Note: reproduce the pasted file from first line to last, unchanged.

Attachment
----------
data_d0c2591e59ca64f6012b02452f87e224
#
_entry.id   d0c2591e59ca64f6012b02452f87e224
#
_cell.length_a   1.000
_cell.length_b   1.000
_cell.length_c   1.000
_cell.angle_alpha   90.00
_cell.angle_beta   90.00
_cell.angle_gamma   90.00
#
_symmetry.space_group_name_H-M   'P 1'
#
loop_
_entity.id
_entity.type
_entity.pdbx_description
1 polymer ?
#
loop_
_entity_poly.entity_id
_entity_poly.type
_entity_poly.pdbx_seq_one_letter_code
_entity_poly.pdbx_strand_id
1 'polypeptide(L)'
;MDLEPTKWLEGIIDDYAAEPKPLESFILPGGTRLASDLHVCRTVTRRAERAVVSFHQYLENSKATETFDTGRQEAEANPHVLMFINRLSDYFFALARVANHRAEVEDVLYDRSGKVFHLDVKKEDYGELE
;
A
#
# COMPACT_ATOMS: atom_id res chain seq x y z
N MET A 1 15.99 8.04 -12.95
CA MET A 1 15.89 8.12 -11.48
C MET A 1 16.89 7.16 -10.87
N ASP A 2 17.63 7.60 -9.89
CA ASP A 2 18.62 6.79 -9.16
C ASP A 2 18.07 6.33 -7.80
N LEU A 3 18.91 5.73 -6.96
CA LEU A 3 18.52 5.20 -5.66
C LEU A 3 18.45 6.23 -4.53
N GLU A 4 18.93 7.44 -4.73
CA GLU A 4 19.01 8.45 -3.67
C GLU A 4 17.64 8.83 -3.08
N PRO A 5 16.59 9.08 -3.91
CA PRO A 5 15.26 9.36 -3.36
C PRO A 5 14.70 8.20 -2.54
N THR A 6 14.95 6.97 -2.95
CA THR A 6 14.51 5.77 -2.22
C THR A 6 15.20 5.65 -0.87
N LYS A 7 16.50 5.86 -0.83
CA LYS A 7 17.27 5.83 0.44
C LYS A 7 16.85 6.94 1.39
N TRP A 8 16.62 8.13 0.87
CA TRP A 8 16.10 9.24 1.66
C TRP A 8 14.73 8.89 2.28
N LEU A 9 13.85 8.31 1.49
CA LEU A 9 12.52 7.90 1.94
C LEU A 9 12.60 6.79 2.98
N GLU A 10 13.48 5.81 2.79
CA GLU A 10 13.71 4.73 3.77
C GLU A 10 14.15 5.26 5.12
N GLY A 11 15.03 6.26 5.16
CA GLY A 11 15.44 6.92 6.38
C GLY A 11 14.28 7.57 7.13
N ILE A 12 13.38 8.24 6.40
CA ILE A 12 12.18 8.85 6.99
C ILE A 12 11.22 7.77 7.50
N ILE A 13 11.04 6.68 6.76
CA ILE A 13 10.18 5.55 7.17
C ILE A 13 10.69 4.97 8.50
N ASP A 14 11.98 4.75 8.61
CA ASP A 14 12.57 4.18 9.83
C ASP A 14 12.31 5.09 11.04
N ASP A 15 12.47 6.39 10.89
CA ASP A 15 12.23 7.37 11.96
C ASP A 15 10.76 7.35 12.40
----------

data_d0c2591e59ca64f6012b02452f87e224
#
_entry.id   d0c2591e59ca64f6012b02452f87e224
#
_cell.length_a   1.000
_cell.length_b   1.000
_cell.length_c   1.000
_cell.angle_alpha   90.00
_cell.angle_beta   90.00
_cell.angle_gamma   90.00
#
_symmetry.space_group_name_H-M   'P 1'
#
loop_
_entity.id
_entity.type
_entity.pdbx_description
1 polymer ?
#
loop_
_entity_poly.entity_id
_entity_poly.type
_entity_poly.pdbx_seq_one_letter_code
_entity_poly.pdbx_strand_id
1 'polypeptide(L)'
;MDLEPTKWLEGIIDDYAAEPKPLESFILPGGTRLASDLHVCRTVTRRAERAVVSFHQYLENSKATETFDTGRQEAEANPHVLMFINRLSDYFFALARVANHRAEVEDVLYDRSGKVFHLDVKKEDYGELE
;
A
#
# COMPACT_ATOMS: atom_id res chain seq x y z
N MET A 1 15.99 8.04 -12.95
CA MET A 1 15.89 8.12 -11.48
C MET A 1 16.89 7.16 -10.87
N ASP A 2 17.63 7.60 -9.89
CA ASP A 2 18.62 6.79 -9.16
C ASP A 2 18.07 6.33 -7.80
N LEU A 3 18.91 5.73 -6.96
CA LEU A 3 18.52 5.20 -5.66
C LEU A 3 18.45 6.23 -4.53
N GLU A 4 18.93 7.44 -4.73
CA GLU A 4 19.01 8.45 -3.67
C GLU A 4 17.64 8.83 -3.08
N PRO A 5 16.59 9.08 -3.91
CA PRO A 5 15.26 9.36 -3.36
C PRO A 5 14.70 8.20 -2.54
N THR A 6 14.95 6.97 -2.95
CA THR A 6 14.51 5.77 -2.22
C THR A 6 15.20 5.65 -0.87
N LYS A 7 16.50 5.86 -0.83
CA LYS A 7 17.27 5.83 0.44
C LYS A 7 16.85 6.94 1.39
N TRP A 8 16.62 8.13 0.87
CA TRP A 8 16.10 9.24 1.66
C TRP A 8 14.73 8.89 2.28
N LEU A 9 13.85 8.31 1.49
CA LEU A 9 12.52 7.90 1.94
C LEU A 9 12.60 6.79 2.98
N GLU A 10 13.48 5.81 2.79
CA GLU A 10 13.71 4.73 3.77
C GLU A 10 14.15 5.26 5.12
N GLY A 11 15.03 6.26 5.16
CA GLY A 11 15.44 6.92 6.38
C GLY A 11 14.28 7.57 7.13
N ILE A 12 13.38 8.24 6.40
CA ILE A 12 12.18 8.85 6.99
C ILE A 12 11.22 7.77 7.50
N ILE A 13 11.04 6.68 6.76
CA ILE A 13 10.18 5.55 7.17
C ILE A 13 10.69 4.97 8.50
N ASP A 14 11.98 4.75 8.61
CA ASP A 14 12.57 4.18 9.83
C ASP A 14 12.31 5.09 11.04
N ASP A 15 12.47 6.39 10.89
CA ASP A 15 12.23 7.37 11.96
C ASP A 15 10.76 7.35 12.40